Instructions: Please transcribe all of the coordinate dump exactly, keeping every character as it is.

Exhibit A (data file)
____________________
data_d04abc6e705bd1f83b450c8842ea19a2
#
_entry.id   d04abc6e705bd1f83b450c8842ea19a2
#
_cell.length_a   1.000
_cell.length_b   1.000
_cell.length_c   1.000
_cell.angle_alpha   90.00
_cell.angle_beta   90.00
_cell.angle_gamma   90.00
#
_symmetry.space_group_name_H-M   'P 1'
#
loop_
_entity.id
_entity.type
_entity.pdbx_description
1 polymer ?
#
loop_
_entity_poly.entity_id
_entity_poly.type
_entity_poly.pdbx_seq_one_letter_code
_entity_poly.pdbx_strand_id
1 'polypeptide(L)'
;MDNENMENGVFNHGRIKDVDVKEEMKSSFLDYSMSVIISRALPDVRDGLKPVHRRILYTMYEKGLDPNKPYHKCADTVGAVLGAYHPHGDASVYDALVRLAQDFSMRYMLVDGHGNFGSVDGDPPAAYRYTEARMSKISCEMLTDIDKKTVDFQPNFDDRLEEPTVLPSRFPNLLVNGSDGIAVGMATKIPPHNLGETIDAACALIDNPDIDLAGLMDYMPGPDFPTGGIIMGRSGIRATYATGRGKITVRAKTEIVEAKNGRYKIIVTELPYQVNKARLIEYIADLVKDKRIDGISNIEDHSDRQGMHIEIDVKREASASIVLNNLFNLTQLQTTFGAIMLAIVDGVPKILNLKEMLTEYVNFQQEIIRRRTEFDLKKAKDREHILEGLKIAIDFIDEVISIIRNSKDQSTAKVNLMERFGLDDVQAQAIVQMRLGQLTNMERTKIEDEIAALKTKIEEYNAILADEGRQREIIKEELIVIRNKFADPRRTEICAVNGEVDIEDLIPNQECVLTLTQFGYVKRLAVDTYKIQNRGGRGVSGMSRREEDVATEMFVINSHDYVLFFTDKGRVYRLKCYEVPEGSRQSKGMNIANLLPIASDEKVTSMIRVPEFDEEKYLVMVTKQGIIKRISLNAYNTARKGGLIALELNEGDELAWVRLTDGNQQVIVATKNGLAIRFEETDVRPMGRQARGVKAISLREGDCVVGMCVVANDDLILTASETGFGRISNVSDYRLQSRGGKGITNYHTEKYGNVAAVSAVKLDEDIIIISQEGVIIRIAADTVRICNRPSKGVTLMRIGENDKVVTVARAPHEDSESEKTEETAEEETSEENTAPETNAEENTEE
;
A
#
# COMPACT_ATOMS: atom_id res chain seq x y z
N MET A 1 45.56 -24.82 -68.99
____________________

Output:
data_d04abc6e705bd1f83b450c8842ea19a2
#
_entry.id   d04abc6e705bd1f83b450c8842ea19a2
#
_cell.length_a   1.000
_cell.length_b   1.000
_cell.length_c   1.000
_cell.angle_alpha   90.00
_cell.angle_beta   90.00
_cell.angle_gamma   90.00
#
_symmetry.space_group_name_H-M   'P 1'
#
loop_
_entity.id
_entity.type
_entity.pdbx_description
1 polymer ?
#
loop_
_entity_poly.entity_id
_entity_poly.type
_entity_poly.pdbx_seq_one_letter_code
_entity_poly.pdbx_strand_id
1 'polypeptide(L)'
;MDNENMENGVFNHGRIKDVDVKEEMKSSFLDYSMSVIISRALPDVRDGLKPVHRRILYTMYEKGLDPNKPYHKCADTVGAVLGAYHPHGDASVYDALVRLAQDFSMRYMLVDGHGNFGSVDGDPPAAYRYTEARMSKISCEMLTDIDKKTVDFQPNFDDRLEEPTVLPSRFPNLLVNGSDGIAVGMATKIPPHNLGETIDAACALIDNPDIDLAGLMDYMPGPDFPTGGIIMGRSGIRATYATGRGKITVRAKTEIVEAKNGRYKIIVTELPYQVNKARLIEYIADLVKDKRIDGISNIEDHSDRQGMHIEIDVKREASASIVLNNLFNLTQLQTTFGAIMLAIVDGVPKILNLKEMLTEYVNFQQEIIRRRTEFDLKKAKDREHILEGLKIAIDFIDEVISIIRNSKDQSTAKVNLMERFGLDDVQAQAIVQMRLGQLTNMERTKIEDEIAALKTKIEEYNAILADEGRQREIIKEELIVIRNKFADPRRTEICAVNGEVDIEDLIPNQECVLTLTQFGYVKRLAVDTYKIQNRGGRGVSGMSRREEDVATEMFVINSHDYVLFFTDKGRVYRLKCYEVPEGSRQSKGMNIANLLPIASDEKVTSMIRVPEFDEEKYLVMVTKQGIIKRISLNAYNTARKGGLIALELNEGDELAWVRLTDGNQQVIVATKNGLAIRFEETDVRPMGRQARGVKAISLREGDCVVGMCVVANDDLILTASETGFGRISNVSDYRLQSRGGKGITNYHTEKYGNVAAVSAVKLDEDIIIISQEGVIIRIAADTVRICNRPSKGVTLMRIGENDKVVTVARAPHEDSESEKTEETAEEETSEENTAPETNAEENTEE
;
A
#
# COMPACT_ATOMS: atom_id res chain seq x y z
N MET A 1 45.56 -24.82 -68.99